Figure 2. Weight loss (g) of the plant material contained in litter bags along the immersion time, for each sampling site.

Figure 3. Total abundance of benthic macroinvertebrates in litter bags along the time of sampling.

About the taxonomic groups present in litter bags it has been found that the process of succession observed was initiated by the Oligochaeta and Diptera organisms.

Through the analyze of Figure 4 it has been found that at the end of 7 days of immersion, the sites 1, 3 and 4 showed a high percentage of Oligochaeta (95%, 95% and 70% respectively) and a lower percentage of Diptera. In site 2 it was found the opposite of the remaining sampling sites (83% of Diptera and only 16% Oligochaeta). Of these, 83% belongs to the group Diptera, great part belongs to the family Chironomidae and according to several studies the Chironomidae are the first colonizers [19,20] and are one of the taxonomic groups present in high numbers on the rivers [21]. On day 15 was visible a decrease of Diptera and an increase of Oligochaeta, in relation to the day 7, in site 1. At site 2, Diptera were the dominant group, while in site 3, the Oligochaeta were the dominant group. In site 4, it did not found a marked predominance of taxonomic groups, we found Oligochaeta, Trichoptera, Gasteropoda and Odonata. Thus, the site 4 at the end of 15 days had a higher diversity of taxonomic groups. At the end of 30 days of immersion were ob-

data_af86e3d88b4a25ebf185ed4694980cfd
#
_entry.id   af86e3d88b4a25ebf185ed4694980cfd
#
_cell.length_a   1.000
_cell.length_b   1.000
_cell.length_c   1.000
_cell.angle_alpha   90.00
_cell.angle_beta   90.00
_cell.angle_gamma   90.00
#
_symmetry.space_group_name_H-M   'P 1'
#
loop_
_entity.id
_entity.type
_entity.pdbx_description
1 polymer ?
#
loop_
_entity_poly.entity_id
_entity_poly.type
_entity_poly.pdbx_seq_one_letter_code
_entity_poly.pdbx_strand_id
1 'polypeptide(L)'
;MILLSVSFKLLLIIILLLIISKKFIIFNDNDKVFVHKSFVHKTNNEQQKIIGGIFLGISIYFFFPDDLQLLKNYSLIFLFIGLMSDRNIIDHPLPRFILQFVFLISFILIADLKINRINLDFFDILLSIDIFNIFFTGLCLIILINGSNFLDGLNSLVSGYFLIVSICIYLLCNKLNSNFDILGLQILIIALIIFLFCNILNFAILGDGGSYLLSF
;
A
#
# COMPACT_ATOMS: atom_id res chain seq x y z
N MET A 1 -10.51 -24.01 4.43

Figure 4. Taxonomic Groups of benthic macroinvertebrates present in litter bags, in four sampling sites (1, 2, 3, 4) along with 7, 15, 30, 60, 90 and 120 days of exposure of litter bags on the river.